Video Poem #3: “Ca’ the Yowes” by Robert Burns

Ca’ the Yowes to the Knowes
By Robert Burns

Ca’ the yowes to the knowes,
Ca’ them wha the heather grows
Ca’ them wha the burnie rows,
My bonie dearie.

Hark! the mavis’ evening sang
Sounding Cluden’s woods amang,
Then a-fauldin let us gang,
My bonie dearie.

We’ll gae down by Cluden side,
Thro’ the hazels spreading wide,
O’er the waves that sweetly glide
To the moon sae clearly.

Yonder Cluden’s silent towers,
Where at moonshine midnight hours,
O’er the dewy-bending flowers,
Fairies dance sae cheery.

Ghaist nor bogle shalt thou fear;
Thou ‘rt to love and Heaven sae dear,
Nocht of ill may come thee near,
My bonie dearie.

Fair and lovely as thou art,
Thou hast stown my very heart;
I can die—but canna part,
My bonie dearie.

I first became interested in Robert Burns’ poetry as a young man. My father—who was not a particularly “learned” man but who was an
inveterate reader—would often recite snippets of his poems when I was a child, particularly “To a Louse”  and “To a Mouse,” two of Burns’ more famous poems besides “Auld Lang Syne.”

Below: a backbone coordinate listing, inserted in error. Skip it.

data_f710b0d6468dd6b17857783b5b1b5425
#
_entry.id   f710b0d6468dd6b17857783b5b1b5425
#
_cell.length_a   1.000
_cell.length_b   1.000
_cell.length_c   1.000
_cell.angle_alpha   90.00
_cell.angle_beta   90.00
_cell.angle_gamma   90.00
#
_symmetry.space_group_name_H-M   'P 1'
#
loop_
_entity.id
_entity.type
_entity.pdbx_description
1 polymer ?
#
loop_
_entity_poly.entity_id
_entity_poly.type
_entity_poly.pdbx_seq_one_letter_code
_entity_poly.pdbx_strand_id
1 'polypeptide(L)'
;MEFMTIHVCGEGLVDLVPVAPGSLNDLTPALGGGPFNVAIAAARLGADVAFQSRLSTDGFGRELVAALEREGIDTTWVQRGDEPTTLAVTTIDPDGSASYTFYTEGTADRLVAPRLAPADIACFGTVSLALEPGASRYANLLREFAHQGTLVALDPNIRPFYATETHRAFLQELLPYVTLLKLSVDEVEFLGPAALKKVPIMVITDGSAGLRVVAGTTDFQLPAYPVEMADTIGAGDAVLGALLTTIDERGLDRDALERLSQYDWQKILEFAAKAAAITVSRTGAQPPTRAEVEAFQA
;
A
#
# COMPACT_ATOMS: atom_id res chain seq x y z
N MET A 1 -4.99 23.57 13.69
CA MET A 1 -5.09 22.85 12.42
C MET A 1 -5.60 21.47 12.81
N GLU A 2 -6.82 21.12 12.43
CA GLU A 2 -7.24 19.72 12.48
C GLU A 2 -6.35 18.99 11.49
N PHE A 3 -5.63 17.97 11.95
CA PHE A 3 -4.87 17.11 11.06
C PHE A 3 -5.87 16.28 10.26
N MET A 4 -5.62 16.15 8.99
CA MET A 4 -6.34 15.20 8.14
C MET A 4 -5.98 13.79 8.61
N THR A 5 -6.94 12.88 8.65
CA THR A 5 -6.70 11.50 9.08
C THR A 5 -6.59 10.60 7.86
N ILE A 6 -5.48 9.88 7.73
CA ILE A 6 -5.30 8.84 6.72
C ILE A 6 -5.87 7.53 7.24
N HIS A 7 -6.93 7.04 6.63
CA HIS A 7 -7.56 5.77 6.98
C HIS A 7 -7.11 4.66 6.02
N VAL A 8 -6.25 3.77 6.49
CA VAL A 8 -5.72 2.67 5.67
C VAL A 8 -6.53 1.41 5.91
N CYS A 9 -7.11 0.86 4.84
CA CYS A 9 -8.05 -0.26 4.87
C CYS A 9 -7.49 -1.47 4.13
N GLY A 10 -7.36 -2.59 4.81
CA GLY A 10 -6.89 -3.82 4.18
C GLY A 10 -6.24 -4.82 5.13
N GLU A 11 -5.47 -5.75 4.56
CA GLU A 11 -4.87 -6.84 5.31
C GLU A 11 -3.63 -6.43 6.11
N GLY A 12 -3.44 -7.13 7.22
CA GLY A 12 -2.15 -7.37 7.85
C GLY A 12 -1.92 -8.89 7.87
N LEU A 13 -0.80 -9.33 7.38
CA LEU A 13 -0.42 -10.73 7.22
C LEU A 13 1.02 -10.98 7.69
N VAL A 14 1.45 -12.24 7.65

robertburns

Robert Burns

I often have taken to heart my father’s repeated phrase “O would some power the giftie gie us to see ourselves as others see us.”  And, of course, he loved to reassure us that “The best-laid plans o’ mice an’ men gang aft agley.”

My next encounter with Burns was at university, in a wonderful seminar on 18th-century British poetry. It was then that I discovered his full range, his politics and his romanticism, his life and his career, his Scots poems and his English poems.

And then he kept cropping up in a different facet of my life.  Playing in a “Celtic folk band” for several decades, I kept encountering Burns’ poems set to music and recorded by some wonderful performers such as The Corries, Dougie MacLean, and Mary Black.  (When I would perform a Burns’ song–usually “Green Grow the Rashes-o” or “Auld Lang Syne,”  I often would introduce it by stating the many parallels that existed between my life and his, although mine was not quite as “rollicking.”)

I try to teach him in my Advanced Placement course, but I don’t think my enthusiasm is as contagious. Oh well. Maybe they’ll discover him when they are ready.

And so here is my third Video Poem.  The first came from a published poem of mine, the second from a poem I have not even sent out yet, and now this by a canonical poet from the 18th century.  Enjoy

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